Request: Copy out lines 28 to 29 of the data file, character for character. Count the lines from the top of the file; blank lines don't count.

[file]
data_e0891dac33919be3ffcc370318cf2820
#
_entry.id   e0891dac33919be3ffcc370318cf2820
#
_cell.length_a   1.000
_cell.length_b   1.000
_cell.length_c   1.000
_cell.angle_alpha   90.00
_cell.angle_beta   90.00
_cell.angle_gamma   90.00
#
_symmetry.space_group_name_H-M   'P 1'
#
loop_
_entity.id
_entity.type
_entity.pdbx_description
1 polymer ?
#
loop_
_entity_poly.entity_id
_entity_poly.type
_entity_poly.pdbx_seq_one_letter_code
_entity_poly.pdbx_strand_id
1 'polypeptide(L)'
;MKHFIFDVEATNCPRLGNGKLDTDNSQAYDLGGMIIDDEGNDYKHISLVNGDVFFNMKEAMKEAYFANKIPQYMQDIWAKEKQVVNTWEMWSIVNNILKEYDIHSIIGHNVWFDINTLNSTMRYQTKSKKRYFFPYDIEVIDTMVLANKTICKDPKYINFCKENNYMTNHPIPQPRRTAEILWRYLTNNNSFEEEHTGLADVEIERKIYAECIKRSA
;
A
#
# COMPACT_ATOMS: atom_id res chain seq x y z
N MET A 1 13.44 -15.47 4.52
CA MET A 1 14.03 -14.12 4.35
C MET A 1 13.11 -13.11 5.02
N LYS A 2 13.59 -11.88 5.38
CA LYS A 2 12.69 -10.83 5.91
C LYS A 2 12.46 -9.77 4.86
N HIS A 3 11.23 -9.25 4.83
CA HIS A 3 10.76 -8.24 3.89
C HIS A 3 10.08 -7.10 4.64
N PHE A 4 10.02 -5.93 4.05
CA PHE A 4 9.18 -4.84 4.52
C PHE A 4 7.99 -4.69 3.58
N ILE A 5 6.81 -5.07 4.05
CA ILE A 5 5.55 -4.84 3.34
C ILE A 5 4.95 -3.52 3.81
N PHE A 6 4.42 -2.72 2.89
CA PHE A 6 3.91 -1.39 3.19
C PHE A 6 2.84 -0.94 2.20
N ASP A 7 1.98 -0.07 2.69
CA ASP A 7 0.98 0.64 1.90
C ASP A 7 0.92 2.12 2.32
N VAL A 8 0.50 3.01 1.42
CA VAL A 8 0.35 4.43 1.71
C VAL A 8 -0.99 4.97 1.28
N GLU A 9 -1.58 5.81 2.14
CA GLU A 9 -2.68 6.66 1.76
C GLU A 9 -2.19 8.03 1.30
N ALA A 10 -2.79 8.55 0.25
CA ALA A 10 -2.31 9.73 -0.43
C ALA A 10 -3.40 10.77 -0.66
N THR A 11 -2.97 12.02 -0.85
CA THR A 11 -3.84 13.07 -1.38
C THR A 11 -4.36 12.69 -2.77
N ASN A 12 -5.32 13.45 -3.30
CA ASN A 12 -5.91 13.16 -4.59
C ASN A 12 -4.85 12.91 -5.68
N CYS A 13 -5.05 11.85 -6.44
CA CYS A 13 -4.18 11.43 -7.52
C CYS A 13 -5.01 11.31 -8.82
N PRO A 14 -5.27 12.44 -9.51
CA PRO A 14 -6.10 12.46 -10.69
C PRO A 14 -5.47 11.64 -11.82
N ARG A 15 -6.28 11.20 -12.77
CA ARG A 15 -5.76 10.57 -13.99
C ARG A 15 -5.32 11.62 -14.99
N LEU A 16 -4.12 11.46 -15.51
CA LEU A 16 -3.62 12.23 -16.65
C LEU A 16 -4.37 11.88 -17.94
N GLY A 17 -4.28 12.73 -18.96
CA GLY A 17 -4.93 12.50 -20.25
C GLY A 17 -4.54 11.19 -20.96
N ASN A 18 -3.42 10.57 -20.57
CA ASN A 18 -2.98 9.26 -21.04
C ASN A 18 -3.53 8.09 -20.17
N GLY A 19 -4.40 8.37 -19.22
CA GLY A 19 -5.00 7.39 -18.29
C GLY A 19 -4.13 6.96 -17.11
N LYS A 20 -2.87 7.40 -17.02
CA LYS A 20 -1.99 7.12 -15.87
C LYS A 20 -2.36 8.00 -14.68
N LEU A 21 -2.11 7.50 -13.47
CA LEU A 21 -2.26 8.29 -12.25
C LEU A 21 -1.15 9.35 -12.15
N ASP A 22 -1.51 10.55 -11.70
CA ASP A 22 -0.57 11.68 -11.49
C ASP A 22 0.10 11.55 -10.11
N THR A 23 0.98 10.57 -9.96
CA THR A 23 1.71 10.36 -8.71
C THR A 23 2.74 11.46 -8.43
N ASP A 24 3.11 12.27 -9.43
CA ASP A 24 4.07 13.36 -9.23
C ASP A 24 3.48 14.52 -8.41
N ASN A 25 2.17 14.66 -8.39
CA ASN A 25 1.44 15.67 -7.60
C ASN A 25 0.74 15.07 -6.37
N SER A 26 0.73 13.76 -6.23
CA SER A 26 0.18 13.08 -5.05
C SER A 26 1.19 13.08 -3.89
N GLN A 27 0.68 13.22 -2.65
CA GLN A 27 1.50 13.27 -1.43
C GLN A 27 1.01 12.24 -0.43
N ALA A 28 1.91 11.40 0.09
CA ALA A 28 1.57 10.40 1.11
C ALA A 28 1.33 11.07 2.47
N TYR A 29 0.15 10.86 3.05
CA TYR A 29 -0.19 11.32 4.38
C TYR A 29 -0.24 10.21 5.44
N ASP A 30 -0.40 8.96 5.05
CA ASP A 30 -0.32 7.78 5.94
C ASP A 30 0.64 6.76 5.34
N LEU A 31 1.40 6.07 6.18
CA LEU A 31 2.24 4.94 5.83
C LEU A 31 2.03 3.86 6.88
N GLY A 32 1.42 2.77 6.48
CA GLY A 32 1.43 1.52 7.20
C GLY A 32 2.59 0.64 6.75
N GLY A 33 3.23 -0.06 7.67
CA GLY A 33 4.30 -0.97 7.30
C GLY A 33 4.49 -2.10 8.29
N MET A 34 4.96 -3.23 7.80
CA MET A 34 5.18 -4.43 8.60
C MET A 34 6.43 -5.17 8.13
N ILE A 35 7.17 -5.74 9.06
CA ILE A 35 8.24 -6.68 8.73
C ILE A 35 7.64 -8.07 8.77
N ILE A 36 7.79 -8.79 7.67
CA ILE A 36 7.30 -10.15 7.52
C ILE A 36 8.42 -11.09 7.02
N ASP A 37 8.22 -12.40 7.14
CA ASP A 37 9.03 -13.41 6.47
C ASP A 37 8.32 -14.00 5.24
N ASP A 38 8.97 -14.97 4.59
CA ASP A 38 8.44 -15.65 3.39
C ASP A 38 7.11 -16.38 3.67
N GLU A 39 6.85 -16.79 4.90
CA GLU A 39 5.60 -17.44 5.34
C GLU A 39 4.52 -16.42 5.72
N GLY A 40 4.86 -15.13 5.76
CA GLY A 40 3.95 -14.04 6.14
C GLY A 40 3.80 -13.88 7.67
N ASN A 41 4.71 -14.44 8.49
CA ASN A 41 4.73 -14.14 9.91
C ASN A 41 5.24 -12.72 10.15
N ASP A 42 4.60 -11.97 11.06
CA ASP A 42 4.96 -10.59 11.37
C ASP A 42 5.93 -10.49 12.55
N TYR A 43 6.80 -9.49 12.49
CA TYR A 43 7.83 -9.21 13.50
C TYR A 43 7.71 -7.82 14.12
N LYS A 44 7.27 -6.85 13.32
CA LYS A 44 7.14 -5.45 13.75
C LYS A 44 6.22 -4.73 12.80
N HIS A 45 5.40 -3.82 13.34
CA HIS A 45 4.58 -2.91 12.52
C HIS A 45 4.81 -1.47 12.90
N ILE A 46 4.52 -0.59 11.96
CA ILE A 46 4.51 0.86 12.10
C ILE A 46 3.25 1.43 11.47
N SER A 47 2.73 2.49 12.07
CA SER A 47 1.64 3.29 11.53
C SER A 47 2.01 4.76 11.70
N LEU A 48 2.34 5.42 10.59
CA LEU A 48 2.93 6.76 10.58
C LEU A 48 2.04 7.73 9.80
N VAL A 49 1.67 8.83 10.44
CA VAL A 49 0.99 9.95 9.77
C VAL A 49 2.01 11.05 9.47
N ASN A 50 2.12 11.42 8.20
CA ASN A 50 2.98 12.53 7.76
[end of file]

A
#